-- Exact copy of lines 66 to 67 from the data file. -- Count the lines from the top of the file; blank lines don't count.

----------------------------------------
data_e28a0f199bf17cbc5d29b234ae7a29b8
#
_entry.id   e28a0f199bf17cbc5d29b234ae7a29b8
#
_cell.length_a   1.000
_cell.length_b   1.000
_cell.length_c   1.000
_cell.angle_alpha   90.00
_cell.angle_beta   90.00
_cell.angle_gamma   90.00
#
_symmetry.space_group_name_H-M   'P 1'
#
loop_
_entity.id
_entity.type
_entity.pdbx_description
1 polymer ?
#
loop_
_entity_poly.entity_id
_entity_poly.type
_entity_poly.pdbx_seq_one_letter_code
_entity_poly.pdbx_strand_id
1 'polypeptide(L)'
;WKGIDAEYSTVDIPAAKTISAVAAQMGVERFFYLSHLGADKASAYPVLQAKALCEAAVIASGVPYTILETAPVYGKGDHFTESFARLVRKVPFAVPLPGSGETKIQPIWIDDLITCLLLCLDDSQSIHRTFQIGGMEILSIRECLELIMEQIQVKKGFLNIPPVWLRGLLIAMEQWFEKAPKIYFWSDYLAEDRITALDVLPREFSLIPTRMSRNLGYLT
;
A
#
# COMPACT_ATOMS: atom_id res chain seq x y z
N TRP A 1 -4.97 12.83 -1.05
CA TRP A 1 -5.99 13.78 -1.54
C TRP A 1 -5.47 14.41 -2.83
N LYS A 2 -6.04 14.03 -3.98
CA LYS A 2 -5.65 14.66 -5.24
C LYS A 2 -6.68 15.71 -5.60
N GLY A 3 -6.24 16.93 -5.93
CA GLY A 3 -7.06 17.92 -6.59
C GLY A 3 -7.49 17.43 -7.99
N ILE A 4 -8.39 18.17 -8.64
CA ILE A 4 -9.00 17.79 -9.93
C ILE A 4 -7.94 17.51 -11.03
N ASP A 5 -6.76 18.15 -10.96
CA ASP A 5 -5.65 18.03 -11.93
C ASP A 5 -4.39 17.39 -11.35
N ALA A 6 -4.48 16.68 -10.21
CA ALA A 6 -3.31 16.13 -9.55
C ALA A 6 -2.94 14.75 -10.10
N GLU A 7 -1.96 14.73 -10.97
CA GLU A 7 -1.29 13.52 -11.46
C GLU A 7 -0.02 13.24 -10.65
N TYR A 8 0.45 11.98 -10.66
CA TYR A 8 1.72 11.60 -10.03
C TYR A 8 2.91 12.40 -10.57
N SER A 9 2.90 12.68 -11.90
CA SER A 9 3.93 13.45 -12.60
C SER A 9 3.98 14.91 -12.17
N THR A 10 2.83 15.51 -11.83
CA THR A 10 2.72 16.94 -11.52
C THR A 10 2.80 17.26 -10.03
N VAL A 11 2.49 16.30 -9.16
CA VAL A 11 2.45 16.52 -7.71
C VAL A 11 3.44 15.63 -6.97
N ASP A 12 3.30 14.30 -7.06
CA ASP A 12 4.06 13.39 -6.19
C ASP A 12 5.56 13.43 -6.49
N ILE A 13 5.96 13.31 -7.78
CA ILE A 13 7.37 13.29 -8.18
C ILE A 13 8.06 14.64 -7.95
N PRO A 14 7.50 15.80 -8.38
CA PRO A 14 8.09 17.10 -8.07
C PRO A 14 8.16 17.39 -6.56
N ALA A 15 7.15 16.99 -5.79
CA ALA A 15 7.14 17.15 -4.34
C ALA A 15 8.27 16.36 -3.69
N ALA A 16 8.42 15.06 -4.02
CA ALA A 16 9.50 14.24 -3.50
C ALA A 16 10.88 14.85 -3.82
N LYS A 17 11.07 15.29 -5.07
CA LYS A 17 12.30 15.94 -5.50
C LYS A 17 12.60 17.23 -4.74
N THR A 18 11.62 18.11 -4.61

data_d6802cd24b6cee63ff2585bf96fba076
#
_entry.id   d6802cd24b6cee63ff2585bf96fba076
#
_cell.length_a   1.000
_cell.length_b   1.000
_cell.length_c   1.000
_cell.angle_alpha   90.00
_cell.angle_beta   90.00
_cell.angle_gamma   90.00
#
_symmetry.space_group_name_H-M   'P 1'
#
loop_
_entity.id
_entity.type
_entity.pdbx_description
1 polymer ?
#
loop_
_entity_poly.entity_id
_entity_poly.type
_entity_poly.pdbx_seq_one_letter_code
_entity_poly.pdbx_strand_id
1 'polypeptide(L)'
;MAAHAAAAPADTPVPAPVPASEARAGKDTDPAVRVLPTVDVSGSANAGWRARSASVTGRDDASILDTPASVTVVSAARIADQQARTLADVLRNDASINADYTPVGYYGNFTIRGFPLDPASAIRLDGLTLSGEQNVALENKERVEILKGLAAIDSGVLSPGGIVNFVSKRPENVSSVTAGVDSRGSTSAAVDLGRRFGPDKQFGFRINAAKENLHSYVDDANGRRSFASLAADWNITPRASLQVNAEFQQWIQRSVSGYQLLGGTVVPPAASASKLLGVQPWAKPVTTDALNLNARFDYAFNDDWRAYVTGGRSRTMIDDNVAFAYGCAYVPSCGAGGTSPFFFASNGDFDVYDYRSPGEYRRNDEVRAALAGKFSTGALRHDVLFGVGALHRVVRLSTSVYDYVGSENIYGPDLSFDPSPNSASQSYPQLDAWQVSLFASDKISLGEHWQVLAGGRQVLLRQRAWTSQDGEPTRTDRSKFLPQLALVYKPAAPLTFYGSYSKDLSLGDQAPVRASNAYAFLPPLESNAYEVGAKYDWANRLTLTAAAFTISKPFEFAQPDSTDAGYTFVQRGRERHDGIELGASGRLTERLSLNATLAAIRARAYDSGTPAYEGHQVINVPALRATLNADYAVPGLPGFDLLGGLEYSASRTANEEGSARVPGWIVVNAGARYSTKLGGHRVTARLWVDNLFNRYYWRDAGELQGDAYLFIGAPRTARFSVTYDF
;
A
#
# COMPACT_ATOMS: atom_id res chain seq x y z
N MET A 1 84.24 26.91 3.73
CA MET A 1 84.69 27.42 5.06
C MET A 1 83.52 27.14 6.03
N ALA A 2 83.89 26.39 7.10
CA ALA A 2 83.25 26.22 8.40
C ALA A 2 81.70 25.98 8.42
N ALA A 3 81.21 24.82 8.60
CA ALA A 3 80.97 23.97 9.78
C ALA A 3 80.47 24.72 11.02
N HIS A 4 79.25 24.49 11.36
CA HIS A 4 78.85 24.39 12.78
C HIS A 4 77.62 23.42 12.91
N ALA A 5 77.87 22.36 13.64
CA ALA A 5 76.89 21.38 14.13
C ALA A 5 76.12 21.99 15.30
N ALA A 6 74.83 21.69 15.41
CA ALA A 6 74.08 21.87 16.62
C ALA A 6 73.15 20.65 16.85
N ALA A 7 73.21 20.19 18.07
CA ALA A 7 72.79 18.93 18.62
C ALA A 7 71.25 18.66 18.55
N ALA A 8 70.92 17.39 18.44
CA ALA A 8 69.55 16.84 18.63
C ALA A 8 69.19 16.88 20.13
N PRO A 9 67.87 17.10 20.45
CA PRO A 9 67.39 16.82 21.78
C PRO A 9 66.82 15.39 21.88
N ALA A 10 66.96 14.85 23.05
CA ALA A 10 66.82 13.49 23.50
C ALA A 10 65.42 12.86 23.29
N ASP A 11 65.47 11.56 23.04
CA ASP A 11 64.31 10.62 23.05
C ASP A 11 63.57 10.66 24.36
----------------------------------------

C ASP A 12 5.56 13.43 -6.49
N ILE A 13 5.96 13.31 -7.78